9 – Know Your Fauna
Big one here. Sometimes the trail is the trail for a reason. Going off trail can be fun, but please remember that there are animals out there too. Know your area and know what you might encounter, and consider a get out strategy.
A reliable recall for off leash dogs is a must and even an emergency cue might be something you consider training before your dog decides to square up to a bear… To be fair, it might not be wise to go to a deer dense area during the rut either… Still! Either way, before you go hiking with your dog or dogs, make sure they’ve got their recall sorted.
10 – Be Polite & Consider Other Trail Users
This starts at picking up your dogs poop (and you brought those bags, so use them!) and doesn’t end at considering children, the older, the less able. Your dog should know manners, should respond to a recall, and should be able to sit or stand nicely whilst others go past. Trails can be narrow in places, so be mindful of others! This does mean that if they are off lead? Your dog should never be out if your line of sight. You are responsible for your dog at all times, not being able to see them is not an excuse for anything.
11 – Consider An Escape
Make sure people know where you are. Make sure that your phone is charged. Make sure that you have a way to get your dog out of there if they (say, and let’s pray it’s not the case!) break a limb in a remote spot… you have to get them out. How are you going to do that? Please, just make sure you have a plan in place.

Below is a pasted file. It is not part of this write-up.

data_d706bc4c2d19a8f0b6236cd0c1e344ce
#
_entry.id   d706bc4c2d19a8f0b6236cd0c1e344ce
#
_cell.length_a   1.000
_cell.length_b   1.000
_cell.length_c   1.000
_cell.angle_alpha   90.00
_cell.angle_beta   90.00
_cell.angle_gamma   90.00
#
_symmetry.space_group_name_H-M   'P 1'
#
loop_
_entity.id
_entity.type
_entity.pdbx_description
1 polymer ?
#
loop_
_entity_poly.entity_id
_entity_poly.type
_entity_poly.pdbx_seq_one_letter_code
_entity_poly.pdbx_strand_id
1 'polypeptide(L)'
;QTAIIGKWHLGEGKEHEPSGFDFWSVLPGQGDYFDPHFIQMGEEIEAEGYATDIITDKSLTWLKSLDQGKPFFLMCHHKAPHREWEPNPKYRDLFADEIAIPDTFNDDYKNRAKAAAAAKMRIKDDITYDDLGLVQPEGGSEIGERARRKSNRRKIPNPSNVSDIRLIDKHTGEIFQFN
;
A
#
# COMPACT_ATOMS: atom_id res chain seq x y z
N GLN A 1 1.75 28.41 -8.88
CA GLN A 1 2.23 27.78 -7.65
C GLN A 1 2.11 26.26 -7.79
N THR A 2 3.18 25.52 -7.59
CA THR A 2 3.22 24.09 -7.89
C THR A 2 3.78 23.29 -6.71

12 – Is Your Information Up To Date?
Ensuring that your microchip information and any tags are up to date is a great thing too. I encourage this regularly anyway, but these are your last line of defence when you are out in public. This way if anything does happen? You’re prepared. If your dog and you get separated? You have back up. So make sure your chip and your collar ID tags are entirely up to date.
13 – Consider A Tracker
This one was a game changer for me, I get scared with my dogs (because my hounds are very, very nose driven, and if they escape in any way they’re gone gone) that they’re going to get themselves lost. Having these GPS trackers honestly gives me so much confidence having them out, because even if they slip their harness, which is where their leash would be attached, they go with their tracker. This means that if they get separated from you? You can definitely get hold of them asap!
We use the Fi Collar (series 2) and so far we are loving them for the hounds!
Looking to Get More Out Of Your Walks?
Why not teach your dog to adjust to a backpack? They’re safe, and can just add a little more challenge to your dogs walk when a Hike might not be appropriate (or even when you’re on a hike or camping trip!)
Enjoy your hikes!!
Hiking with your dog might now seem a little more complicated than you thought, huh? Well, I’m really not trying to take the enjoyment out of it! I just would love to keep you and your dog safe whilst you enjoy nature. And guess what?! With all of this in your arsenal, you and pup are definitely off to a great start. You have every tool you could ever need to make sure that you are safe and in control of your own destiny! Hooray!
Have fun, be safe, and tell us if you loved these tips, and share them with a friend.
Oh! Almost forgot!
Last REALLY QUICK EXTRA IMPORTANT tip? Make sure to give your pup a good check through their coat when you get home, no foxtails, burrs, pesky ticks or other yucks!